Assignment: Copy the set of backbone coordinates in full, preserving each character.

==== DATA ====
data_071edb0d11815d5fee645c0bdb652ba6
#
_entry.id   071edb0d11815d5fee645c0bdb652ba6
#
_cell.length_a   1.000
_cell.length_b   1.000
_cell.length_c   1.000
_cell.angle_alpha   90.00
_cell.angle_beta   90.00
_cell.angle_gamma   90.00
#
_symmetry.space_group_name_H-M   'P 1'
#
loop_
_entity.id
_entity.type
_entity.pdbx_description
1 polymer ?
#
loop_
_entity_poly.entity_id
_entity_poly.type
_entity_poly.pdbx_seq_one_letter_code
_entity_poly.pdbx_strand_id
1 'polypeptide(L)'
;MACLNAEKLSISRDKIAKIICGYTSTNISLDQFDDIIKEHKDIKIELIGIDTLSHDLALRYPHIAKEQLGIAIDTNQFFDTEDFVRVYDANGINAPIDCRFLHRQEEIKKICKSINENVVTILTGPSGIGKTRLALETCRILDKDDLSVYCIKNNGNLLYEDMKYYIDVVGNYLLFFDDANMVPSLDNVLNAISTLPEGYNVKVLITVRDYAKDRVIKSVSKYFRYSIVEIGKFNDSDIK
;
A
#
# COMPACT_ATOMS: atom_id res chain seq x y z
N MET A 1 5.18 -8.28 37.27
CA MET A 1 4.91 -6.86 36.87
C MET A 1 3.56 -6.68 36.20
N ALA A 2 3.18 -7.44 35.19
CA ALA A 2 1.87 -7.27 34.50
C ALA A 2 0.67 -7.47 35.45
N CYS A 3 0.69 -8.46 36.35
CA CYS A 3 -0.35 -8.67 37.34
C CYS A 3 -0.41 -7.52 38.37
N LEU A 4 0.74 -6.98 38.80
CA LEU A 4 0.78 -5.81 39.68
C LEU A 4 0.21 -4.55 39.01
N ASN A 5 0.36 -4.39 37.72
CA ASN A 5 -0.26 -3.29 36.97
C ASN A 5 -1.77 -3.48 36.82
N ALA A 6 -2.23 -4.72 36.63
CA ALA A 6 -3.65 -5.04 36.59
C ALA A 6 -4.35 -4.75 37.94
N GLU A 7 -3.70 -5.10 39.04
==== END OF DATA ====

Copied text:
data_071edb0d11815d5fee645c0bdb652ba6
#
_entry.id   071edb0d11815d5fee645c0bdb652ba6
#
_cell.length_a   1.000
_cell.length_b   1.000
_cell.length_c   1.000
_cell.angle_alpha   90.00
_cell.angle_beta   90.00
_cell.angle_gamma   90.00
#
_symmetry.space_group_name_H-M   'P 1'
#
loop_
_entity.id
_entity.type
_entity.pdbx_description
1 polymer ?
#
loop_
_entity_poly.entity_id
_entity_poly.type
_entity_poly.pdbx_seq_one_letter_code
_entity_poly.pdbx_strand_id
1 'polypeptide(L)'
;MACLNAEKLSISRDKIAKIICGYTSTNISLDQFDDIIKEHKDIKIELIGIDTLSHDLALRYPHIAKEQLGIAIDTNQFFDTEDFVRVYDANGINAPIDCRFLHRQEEIKKICKSINENVVTILTGPSGIGKTRLALETCRILDKDDLSVYCIKNNGNLLYEDMKYYIDVVGNYLLFFDDANMVPSLDNVLNAISTLPEGYNVKVLITVRDYAKDRVIKSVSKYFRYSIVEIGKFNDSDIK
;
A
#
# COMPACT_ATOMS: atom_id res chain seq x y z
N MET A 1 5.18 -8.28 37.27
CA MET A 1 4.91 -6.86 36.87
C MET A 1 3.56 -6.68 36.20
N ALA A 2 3.18 -7.44 35.19
CA ALA A 2 1.87 -7.27 34.50
C ALA A 2 0.67 -7.47 35.45
N CYS A 3 0.69 -8.46 36.35
CA CYS A 3 -0.35 -8.67 37.34
C CYS A 3 -0.41 -7.52 38.37
N LEU A 4 0.74 -6.98 38.80
CA LEU A 4 0.78 -5.81 39.68
C LEU A 4 0.21 -4.55 39.01
N ASN A 5 0.36 -4.39 37.72
CA ASN A 5 -0.26 -3.29 36.97
C ASN A 5 -1.77 -3.48 36.82
N ALA A 6 -2.23 -4.72 36.63
CA ALA A 6 -3.65 -5.04 36.59
C ALA A 6 -4.35 -4.75 37.94
N GLU A 7 -3.70 -5.10 39.04